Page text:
Tying A Knot

by Amye Archer

The months leading up to that night were unbearable.  It was as if a debt loomed over us begging to be paid.  We both knew I would find you dangling at the end of a rope, it was only a matter of when.  There were nights like last Wednesday when the August air was thick with car radios and bug spray, you sat on the couch, knee-deep in your depression, wearing the look of nothingness on your face.  I was walking out the door to the grocery store, when I had to double back for my forgotten keys.   In that moment, I saw the ghost of you, a faded, motley reminder of your once wild smile, and I thought in that moment, that you might already be dead, that I had missed it somehow: the discovery I was born to make.

Suicide was a hive around which I swarmed.  My uncle, my best friend from college, Janice, my obese coworker from the library whose hanging was more a feat in knot tying than anything else, and now you.  I had dreamed of the details: where you would find a rope, how you would fasten it, how I would sound as a blood-curdling scream leaked from my belly like my guts pouring onto the floor.  I tried to prepare myself, crept cautiously around corners in the middle of the night if your side of the bed was empty, opened the door with a panic under my breath every night after work.  Your death was a rodent living in the shadows.  I knew it was near, I could smell it, it rotted between us.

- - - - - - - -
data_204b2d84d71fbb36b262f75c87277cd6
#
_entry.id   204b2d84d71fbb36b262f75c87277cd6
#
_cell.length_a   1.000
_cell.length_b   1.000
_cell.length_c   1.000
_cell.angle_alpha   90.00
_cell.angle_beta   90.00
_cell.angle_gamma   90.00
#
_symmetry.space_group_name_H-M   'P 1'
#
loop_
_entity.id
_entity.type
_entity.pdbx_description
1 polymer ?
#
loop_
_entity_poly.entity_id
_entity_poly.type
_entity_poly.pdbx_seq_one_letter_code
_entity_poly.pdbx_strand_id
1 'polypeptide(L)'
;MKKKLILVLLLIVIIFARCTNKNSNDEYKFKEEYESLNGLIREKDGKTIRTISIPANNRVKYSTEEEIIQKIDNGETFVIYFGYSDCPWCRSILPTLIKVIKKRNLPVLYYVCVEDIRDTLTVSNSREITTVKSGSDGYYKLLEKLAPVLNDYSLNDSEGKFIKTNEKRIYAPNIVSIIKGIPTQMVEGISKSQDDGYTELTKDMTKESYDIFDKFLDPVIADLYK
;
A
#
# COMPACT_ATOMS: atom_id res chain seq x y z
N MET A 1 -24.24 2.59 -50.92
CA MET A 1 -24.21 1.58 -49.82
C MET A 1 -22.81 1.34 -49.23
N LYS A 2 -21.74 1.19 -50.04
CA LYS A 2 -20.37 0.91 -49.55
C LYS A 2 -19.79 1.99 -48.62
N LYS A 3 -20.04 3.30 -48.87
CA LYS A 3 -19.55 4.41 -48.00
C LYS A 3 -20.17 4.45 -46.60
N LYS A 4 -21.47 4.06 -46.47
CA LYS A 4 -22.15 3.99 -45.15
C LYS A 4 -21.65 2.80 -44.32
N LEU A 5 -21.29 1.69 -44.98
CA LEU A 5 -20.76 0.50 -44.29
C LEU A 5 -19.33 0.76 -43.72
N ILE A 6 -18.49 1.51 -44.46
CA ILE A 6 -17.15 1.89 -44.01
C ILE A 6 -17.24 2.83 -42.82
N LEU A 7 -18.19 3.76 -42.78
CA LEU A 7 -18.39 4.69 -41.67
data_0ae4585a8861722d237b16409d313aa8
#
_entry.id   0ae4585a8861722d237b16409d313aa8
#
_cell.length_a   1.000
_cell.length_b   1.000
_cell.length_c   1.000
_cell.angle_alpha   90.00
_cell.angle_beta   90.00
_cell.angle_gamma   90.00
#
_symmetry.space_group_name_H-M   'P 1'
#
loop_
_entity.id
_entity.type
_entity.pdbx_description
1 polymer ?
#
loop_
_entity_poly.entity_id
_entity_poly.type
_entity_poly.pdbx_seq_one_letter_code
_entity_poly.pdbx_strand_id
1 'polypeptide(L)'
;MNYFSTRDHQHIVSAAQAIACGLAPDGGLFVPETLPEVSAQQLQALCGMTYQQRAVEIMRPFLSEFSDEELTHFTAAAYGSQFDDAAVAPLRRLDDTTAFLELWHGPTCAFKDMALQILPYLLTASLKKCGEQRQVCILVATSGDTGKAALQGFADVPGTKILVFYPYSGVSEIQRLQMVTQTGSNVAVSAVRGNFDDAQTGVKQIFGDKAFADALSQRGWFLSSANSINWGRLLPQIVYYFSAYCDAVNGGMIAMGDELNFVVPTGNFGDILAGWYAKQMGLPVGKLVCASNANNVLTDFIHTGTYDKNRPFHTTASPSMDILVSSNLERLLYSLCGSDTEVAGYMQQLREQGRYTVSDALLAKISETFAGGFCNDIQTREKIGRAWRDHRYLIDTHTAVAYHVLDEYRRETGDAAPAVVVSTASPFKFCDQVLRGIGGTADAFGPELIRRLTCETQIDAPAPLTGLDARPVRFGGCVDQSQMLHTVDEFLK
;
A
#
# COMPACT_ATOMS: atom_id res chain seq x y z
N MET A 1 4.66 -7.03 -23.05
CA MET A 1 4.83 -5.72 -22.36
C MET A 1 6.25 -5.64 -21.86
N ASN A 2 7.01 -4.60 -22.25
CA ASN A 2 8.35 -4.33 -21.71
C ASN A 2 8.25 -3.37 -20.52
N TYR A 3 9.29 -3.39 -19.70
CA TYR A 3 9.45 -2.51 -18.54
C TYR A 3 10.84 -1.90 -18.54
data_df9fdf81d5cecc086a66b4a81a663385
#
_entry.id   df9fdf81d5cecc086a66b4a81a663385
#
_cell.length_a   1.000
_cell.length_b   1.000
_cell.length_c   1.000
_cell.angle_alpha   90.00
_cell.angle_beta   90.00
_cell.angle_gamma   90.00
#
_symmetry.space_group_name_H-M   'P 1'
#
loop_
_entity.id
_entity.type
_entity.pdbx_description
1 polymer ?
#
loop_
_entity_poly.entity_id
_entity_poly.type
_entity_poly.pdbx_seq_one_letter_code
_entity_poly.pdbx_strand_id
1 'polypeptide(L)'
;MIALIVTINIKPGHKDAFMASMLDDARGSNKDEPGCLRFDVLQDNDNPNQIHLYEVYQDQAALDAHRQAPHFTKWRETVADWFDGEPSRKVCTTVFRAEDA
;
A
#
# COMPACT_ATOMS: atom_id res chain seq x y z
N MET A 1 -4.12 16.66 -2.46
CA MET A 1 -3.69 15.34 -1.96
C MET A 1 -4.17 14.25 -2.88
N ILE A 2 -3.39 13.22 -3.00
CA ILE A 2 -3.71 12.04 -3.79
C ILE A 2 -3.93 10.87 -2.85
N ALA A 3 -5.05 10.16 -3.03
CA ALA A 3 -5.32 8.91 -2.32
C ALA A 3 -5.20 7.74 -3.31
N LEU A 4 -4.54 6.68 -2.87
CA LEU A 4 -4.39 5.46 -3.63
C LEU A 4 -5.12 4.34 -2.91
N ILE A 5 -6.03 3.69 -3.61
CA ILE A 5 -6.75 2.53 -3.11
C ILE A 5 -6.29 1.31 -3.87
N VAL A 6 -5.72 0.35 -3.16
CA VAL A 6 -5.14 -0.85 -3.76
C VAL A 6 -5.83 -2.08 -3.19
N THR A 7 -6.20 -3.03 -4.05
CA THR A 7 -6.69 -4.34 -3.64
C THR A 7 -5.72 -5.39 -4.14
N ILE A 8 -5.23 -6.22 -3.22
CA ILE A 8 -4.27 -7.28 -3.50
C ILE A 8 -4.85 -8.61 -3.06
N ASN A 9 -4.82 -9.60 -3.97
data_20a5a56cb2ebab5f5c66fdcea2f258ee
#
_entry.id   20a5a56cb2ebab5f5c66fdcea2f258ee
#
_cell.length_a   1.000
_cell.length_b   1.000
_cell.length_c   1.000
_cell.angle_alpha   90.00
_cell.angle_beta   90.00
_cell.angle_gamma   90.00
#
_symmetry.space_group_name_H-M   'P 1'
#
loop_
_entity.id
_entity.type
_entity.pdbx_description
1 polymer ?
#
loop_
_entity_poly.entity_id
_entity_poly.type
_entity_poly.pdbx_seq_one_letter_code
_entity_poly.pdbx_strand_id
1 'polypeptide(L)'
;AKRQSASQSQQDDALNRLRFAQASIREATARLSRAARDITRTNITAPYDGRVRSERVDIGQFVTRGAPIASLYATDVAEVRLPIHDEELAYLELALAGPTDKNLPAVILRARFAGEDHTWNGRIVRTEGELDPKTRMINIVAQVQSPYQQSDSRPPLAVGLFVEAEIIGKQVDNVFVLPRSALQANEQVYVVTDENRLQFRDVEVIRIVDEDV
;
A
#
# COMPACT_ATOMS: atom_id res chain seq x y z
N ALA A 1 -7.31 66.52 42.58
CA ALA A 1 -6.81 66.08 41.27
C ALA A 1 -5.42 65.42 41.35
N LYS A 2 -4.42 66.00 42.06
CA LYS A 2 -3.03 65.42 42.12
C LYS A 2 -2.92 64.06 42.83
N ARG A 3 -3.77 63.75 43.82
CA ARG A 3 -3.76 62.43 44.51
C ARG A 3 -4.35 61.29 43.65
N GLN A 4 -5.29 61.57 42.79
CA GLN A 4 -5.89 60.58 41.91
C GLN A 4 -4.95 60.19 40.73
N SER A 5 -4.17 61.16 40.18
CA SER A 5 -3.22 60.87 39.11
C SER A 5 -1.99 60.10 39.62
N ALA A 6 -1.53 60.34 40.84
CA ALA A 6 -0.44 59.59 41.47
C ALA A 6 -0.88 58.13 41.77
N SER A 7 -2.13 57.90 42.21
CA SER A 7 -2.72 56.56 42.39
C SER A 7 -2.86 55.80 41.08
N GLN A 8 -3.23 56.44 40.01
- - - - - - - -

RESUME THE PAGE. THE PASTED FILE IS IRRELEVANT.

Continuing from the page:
My best friend, Tara, was a jewelry maker.  She traveled all over the state of New Jersey looking for iron, plastic, or copper beads, and then she would fasten them onto a rope, a twisted wire that looped around itself for strength.  She had practice tying knots.  She liked short skirts and a man's eyes on the tops of her breasts.  She was a Gemini and figured out the circumference of things with ease.  She called her cat "Pussy", and didn't bat an eye when addressing her in public.  She wore seven earrings, and only three were in her earlobes.  She only drank diet soda and ate just three bites of anything.  

She hanged herself on a Tuesday night after Yoga.  We had just graduated and she moved back home to Jersey with her parents.  I got the call on my Razor cell phone.  It was many years ago.  I never thought about the palpable feeling of doom surrounding us in the final weeks at school.  I thought the years would stretch out in front of us like branches, our time together as children and young adults would be the trunk.  I would become a writer.  She would find a rich husband.   I never saw the break coming.  The knot, they said, was perfect. 

I cried and imploded.  I looked at neatly tied shoelaces and burst into tears.  I dialed her number just to listen to her voice on the machine.  I hollowed out seventeen tissue boxes.  I quit my job.  Then, one day, my life went on and I met you.  You were the antivenom.  You were a Libra.  You drank too much and cursed in front of small children, but you were alive and you made me feel that way too.  The sun stayed up for us.  The sun warmed us.  The sun fused us together like lightning bugs.

When the darkness came I was already in love with you.  I thought you were strong, you thought I could sing well.  We were both wrong.   Then, one night, you tied a knot and I listened as the space between us collapsed.   It was the end we both knew from the start.